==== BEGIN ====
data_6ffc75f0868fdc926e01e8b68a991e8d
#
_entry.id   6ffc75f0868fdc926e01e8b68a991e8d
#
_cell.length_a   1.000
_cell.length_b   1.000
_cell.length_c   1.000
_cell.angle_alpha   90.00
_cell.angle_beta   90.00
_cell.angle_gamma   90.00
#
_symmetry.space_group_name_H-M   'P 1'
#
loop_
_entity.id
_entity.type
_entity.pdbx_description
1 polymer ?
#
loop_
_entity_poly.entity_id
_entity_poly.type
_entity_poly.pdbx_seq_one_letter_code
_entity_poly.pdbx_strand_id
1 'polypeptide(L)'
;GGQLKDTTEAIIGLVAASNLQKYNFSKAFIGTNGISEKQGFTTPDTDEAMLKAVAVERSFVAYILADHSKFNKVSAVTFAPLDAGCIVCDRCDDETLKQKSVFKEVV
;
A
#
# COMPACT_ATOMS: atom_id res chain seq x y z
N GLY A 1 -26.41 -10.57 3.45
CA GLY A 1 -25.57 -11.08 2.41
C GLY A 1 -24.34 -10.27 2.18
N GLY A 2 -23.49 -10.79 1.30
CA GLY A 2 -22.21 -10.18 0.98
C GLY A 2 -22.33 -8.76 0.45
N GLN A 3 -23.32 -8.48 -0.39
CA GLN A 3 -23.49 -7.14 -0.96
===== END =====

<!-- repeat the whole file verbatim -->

data_6ffc75f0868fdc926e01e8b68a991e8d
#
_entry.id   6ffc75f0868fdc926e01e8b68a991e8d
#
_cell.length_a   1.000
_cell.length_b   1.000
_cell.length_c   1.000
_cell.angle_alpha   90.00
_cell.angle_beta   90.00
_cell.angle_gamma   90.00
#
_symmetry.space_group_name_H-M   'P 1'
#
loop_
_entity.id
_entity.type
_entity.pdbx_description
1 polymer ?
#
loop_
_entity_poly.entity_id
_entity_poly.type
_entity_poly.pdbx_seq_one_letter_code
_entity_poly.pdbx_strand_id
1 'polypeptide(L)'
;GGQLKDTTEAIIGLVAASNLQKYNFSKAFIGTNGISEKQGFTTPDTDEAMLKAVAVERSFVAYILADHSKFNKVSAVTFAPLDAGCIVCDRCDDETLKQKSVFKEVV
;
A
#
# COMPACT_ATOMS: atom_id res chain seq x y z
N GLY A 1 -26.41 -10.57 3.45
CA GLY A 1 -25.57 -11.08 2.41
C GLY A 1 -24.34 -10.27 2.18
N GLY A 2 -23.49 -10.79 1.30
CA GLY A 2 -22.21 -10.18 0.98
C GLY A 2 -22.33 -8.76 0.45
N GLN A 3 -23.32 -8.48 -0.39
CA GLN A 3 -23.49 -7.14 -0.96